Rishi Sunak made history last month as the first nonwhite person to become prime minister of the United Kingdom. But he inherits a country, a party and people in chaos. Sunak is the third prime minister in seven weeks for the U.K, as it grapples with economic problems and an identity crisis. Can a new face stop the decline? Read the full transcript…
 
On Día de los Muertos, people across Mexico and the United States set up altars to remember loved ones who have died. But new traditions arise every year to commemorate the holiday: online tributes, public festivals and more. In that spirit, we have decided to turn this episode into an audio ofrenda — a place to let listeners remember their loved o…
 
The overturning of Roe vs. Wade this summer offered Democrats a new playbook for the Nov. 8 midterm elections when it comes to winning the Latino vote; promise to protect abortion rights. It’s a move that goes against the long-held assumption that Latinos skew socially conservative and hold antiabortion views rooted in their religious beliefs. Toda…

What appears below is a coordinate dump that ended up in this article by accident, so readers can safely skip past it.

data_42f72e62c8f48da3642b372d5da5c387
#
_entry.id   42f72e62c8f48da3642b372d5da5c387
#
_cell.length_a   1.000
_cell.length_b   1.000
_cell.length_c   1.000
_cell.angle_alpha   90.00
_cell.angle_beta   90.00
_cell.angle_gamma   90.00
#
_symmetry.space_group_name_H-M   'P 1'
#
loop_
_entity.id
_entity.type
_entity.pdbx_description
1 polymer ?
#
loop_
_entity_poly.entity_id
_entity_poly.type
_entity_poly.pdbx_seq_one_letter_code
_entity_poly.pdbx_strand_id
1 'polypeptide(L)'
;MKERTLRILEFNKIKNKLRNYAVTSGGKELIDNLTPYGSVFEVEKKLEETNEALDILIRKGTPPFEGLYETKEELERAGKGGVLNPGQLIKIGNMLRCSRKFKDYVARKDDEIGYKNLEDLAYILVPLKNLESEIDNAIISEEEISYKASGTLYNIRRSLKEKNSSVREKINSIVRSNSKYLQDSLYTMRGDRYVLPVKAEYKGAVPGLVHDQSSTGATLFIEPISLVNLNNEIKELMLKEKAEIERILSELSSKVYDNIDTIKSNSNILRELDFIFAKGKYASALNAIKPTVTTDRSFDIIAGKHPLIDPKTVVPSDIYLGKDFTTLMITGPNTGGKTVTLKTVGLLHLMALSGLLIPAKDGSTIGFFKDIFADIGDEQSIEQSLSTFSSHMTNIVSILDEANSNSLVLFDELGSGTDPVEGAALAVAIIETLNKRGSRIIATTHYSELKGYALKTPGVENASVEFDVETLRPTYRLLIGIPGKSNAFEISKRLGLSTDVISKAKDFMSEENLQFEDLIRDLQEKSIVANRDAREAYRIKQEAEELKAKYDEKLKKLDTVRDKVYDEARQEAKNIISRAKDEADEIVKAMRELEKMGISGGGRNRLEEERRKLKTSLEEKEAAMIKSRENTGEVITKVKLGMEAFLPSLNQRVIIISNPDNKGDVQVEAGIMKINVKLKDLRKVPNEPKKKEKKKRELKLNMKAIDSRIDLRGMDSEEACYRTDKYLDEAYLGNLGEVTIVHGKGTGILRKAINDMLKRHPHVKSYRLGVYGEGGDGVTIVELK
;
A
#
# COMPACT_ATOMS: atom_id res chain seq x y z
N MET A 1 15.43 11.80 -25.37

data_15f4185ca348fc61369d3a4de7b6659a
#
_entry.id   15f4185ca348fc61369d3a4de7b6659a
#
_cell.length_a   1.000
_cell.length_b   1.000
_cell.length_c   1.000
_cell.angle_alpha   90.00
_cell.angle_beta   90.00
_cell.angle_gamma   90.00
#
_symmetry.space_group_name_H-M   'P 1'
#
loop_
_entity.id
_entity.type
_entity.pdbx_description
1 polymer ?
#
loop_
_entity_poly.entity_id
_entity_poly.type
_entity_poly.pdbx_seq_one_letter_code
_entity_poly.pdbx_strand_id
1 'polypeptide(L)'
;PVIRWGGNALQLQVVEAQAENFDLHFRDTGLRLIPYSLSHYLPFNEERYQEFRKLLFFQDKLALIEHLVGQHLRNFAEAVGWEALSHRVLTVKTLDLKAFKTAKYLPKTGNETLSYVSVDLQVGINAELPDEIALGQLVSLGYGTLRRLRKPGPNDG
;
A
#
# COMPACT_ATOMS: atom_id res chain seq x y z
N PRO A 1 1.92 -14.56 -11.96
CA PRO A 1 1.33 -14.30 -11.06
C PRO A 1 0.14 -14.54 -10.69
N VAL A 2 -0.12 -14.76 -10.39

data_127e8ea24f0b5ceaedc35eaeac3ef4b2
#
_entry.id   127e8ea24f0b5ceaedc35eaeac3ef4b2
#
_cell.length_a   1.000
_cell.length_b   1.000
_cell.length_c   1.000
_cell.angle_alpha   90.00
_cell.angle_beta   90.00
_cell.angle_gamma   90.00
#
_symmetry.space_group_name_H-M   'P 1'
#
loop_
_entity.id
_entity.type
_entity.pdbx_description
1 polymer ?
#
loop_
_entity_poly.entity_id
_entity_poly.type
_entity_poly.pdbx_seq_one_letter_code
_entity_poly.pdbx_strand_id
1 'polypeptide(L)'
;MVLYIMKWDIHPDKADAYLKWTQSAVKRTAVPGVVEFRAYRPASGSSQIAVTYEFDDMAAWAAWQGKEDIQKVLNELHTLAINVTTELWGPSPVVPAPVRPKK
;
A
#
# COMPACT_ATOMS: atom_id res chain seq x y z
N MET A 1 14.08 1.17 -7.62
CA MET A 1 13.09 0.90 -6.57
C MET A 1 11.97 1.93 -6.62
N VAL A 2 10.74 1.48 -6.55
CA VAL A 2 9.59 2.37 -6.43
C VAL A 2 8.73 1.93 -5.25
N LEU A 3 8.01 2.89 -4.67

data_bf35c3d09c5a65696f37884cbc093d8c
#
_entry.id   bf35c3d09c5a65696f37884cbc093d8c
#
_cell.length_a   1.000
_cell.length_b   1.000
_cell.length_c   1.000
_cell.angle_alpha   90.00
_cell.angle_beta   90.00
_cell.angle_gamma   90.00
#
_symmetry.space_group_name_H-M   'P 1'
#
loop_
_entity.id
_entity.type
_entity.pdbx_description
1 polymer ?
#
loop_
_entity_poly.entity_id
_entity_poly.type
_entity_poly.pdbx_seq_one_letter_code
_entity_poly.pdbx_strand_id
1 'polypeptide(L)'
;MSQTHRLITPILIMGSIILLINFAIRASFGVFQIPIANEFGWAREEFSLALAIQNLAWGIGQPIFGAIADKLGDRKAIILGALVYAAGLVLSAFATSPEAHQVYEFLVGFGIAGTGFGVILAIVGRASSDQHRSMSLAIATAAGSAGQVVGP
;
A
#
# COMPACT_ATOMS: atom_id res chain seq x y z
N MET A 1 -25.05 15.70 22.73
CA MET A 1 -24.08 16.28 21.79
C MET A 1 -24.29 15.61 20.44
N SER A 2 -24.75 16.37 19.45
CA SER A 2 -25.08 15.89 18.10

Who doesn’t like a nice breeze? A gorgeous zephyr? But the bad winds: They’re bad. And in Southern California right now, we’re going through some of the most notorious, bad winds of them all: the Santa Anas. Today, our Masters of Disasters talk about the howling devil winds in honor of the spooky season. Read the full transcript here. Host: Gustavo…
 
It was the audio leak that created a political earthquake in Los Angeles. Soon after the racist comments recorded during a private conversation among three council members and a labor leader leaked to the public, the fallout began. There’ve been resignations, rowdy protests at City Hall and more. The controversy has created a political opening that…